Cyrillic O with diaeresis

    $ printf 'L\xD3\xA7ffler'; echo
    Lӧffler
    

To create the three files with those filenames, you may use:

$ touch $(printf 'L\xC3\xB6ffler Lo\xCC\x88ffler L\xD3\xA7ffler')

A way to list such files is to use a Glob that match (only those files).
In this case, the trailing ffler appears on all files.

$ echo *ffler
Löffler Löffler Lӧffler

What results from that echo could be viewed in detail with:

$ echo *ffler | od -vAn -tx1c
  4c  6f  cc  88  66  66  6c  65  72  20  4c  c3  b6  66  66  6c
   L   o 314 210   f   f   l   e   r       L 303 266   f   f   l
  65  72  20  4c  d3  a7  66  66  6c  65  72  0a
   e   r       L 323 247   f   f   l   e   r  \n

Which just refflects the fact that each is different.

If they are asigned to the positional arguments of the shell:

$ set -- $(echo *ffler)

We can compare each one:

[ "$1" == "$2" ] && echo "Diferent" || echo "Equal"

However, it is reasonable to expect that the first and the second to be equivalent.
But they are different in the way the "composition" is done.
The 'L\xC3\xB6ffler' use the NFC (composed) form.
The 'Lo\xCC\x88ffler' use the NFD (de-composed) form.

You can use uconv (from icu-devtools package)to convert beetwen those two forms.
In decomposed form:

$ echo *ffler | uconv -x any-nfd | od -vAn -tx1c
  4c  6f  cc  88  66  66  6c  65  72  20  4c  6f  cc  88  66  66
   L   o 314 210   f   f   l   e   r       L   o 314 210   f   f
  6c  65  72  20  4c  d0  be  cc  88  66  66  6c  65  72  0a
   l   e   r       L 320 276 314 210   f   f   l   e   r  \n

In pre-composed form:

$  echo *ffler | uconv -x any-nfc | od -vAn -tx1c
  4c  c3  b6  66  66  6c  65  72  20  4c  c3  b6  66  66  6c  65
   L 303 266   f   f   l   e   r       L 303 266   f   f   l   e
  72  20  4c  d3  a7  66  66  6c  65  72  0a
   r       L 323 247   f   f   l   e   r  \n

Now, if we set those values as Positional parameters and compare them:

$ set -- $( echo *ffler | uconv -x any-nfc | od -vAn -tx1c )
$ [ "$1" == "$2" ] && echo "Diferent" || echo "Equal"

The cyrylic character is not equivalent to any of this composition forms.
If you need to convert it, so you can compare that name to the others, you need a tool that understand multi-byte characters.

$ echo *ffler | sed 's/\xd3\xa7/\xc3\xb6/g' | od -vAn -tx1c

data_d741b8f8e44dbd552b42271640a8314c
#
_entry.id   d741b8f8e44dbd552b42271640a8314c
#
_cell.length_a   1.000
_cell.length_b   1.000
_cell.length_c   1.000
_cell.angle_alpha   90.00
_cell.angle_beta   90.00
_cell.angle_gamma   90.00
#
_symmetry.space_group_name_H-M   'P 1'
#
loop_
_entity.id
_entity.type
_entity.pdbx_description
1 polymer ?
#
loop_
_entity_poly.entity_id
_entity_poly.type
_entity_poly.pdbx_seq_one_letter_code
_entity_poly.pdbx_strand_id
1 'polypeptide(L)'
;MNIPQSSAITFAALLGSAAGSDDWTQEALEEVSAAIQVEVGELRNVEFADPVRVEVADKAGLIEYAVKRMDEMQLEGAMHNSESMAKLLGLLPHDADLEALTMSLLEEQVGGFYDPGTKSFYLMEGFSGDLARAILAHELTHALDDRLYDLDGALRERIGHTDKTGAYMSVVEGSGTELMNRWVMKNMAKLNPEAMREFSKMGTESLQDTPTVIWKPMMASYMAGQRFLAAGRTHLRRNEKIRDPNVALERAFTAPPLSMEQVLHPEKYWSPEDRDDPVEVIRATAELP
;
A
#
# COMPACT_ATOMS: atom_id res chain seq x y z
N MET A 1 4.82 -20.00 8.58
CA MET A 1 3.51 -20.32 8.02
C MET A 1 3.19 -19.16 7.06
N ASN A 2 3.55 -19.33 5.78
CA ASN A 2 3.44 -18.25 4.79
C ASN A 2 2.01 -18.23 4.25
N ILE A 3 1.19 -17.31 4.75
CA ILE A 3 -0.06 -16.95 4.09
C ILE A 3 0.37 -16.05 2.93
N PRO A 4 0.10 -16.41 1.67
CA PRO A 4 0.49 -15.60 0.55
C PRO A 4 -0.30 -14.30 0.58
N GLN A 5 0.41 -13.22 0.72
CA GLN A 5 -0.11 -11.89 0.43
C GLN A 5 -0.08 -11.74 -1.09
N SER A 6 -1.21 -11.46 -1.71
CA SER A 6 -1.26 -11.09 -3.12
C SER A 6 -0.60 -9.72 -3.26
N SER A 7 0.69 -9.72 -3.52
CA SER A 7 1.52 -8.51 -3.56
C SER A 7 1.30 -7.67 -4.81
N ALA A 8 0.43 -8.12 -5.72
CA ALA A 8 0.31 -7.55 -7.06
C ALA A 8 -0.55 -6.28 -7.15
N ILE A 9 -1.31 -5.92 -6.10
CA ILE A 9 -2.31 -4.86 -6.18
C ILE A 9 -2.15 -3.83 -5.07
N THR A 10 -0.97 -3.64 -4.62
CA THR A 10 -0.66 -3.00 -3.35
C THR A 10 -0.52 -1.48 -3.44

4c  6f  cc  88  66  66  6c  65  72  20  4c  c3  b6  66  66  6c
   L   o 314 210   f   f   l   e   r       L 303 266   f   f   l
  65  72  20  4c  c3  b6  66  66  6c  65  72  0a
   e   r       L 303 266   f   f   l   e   r  \n

And working in only the NFC form:

$ echo *ffler | uconv -x any-nfc | sed 's/\xd3\xa7/\xc3\xb6/g' | od -vAn -tx1c
  4c  c3  b6  66  66  6c  65  72  20  4c  c3  b6  66  66  6c  65
   L 303 266   f   f   l   e   r       L 303 266   f   f   l   e
  72  20  4c  c3  b6  66  66  6c  65  72  0a
   r       L 303 266   f   f   l   e   r  \n

Now the three names are exactly the same.

Is the above something that clarify your real concern?
Is it even close?

  • Thanks for providing a detailed response. Can you help me with my problem though? It would not surprise me if the encoding is falsely reported as TIS620. It is kind of beside the point. The question is not how to identify the encoding, or change the encoding. It is how to match two filenames that appear to be the same, but because of different encoding, do not. – jakethedog Jul 13 '17 at 7:17
  • @jakethedog Could you provide an example of those two filenames? It is quite hard to solve a problem without a clear example of it. I'll provide a way to convert the umlaut beetwen its two representations in UNICODE. Maybe that is your real problem. – Arrow Jul 13 '17 at 17:27
  • @jakethedog I added a full section to deal with the normalization forms. Maybe it is closer to what you ask. Please give some comment as feedback. – Arrow Jul 13 '17 at 20:33